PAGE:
“When we spend a lot of time in a place, and if we are paying attention, a kind of intimacy develops,” says Jeanne Simmons. The artist, who’s based in the Pacific Northwest, grounds her practice in this sense of familiarity and ease with her surroundings. “We come to know the plants that grow there and the critters that roam there… We may even begin to feel that we ourselves have become part of that place, and it is this feeling that sustains and inspires me.”
After gathering natural materials like branches, wild vegetables, and bark, Simmons constructs garments that intertwine her own body and those of others with the landscape and obscure the distinction between the two. In one work, a full skirt made of Queen Anne’s Lace trails from the artist’s waist and blends with a meadow, while another piece braids dried vegetation into a model’s blond hair, developing a feet-long braid that appears to emerge from the ground. “Grass Cocoon” is similar, twisting locks into the material and swaddling a figure’s body in a sheath of green. “This is how I celebrate and deepen my connection with the natural world. I suppose I have discovered that the best way for me to become part of the landscape… is to wear it,” she shares. “It is also, at least in part, a lamentation for the catastrophic loss of that connection that we are witnessing in real-time.”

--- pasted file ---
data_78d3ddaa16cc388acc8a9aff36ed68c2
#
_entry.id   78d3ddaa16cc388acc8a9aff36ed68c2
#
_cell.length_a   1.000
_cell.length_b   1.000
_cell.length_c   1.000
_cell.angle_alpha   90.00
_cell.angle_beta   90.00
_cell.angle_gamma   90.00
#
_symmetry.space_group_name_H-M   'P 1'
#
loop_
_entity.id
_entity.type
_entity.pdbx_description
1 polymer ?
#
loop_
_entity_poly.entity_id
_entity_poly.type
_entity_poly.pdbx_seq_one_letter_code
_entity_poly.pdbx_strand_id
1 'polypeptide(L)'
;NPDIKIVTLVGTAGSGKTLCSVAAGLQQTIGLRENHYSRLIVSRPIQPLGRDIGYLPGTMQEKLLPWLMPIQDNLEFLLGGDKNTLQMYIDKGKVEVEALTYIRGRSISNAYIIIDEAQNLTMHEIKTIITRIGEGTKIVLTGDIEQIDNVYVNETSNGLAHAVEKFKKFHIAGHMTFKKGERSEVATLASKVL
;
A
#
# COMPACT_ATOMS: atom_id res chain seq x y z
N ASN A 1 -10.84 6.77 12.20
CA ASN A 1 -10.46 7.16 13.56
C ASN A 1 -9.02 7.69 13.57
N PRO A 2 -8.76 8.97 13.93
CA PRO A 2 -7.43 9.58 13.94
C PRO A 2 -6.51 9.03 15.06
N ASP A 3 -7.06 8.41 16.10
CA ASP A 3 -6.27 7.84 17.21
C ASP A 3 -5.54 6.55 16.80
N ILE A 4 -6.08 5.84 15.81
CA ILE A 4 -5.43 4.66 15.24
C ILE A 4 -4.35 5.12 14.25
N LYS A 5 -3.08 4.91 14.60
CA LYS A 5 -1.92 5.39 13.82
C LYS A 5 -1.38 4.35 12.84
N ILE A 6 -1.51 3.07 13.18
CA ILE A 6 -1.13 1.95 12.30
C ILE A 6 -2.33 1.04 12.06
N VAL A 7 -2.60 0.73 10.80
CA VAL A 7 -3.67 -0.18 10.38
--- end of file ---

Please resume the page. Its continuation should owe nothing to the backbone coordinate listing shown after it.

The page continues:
Simmons has several works in progress at the moment, including a kelp shroud and fennel gown, and is collaborating with director and producer Ward Serrill on a film about her practice. Keep up with those projects on her site and Instagram. (via Lustik)
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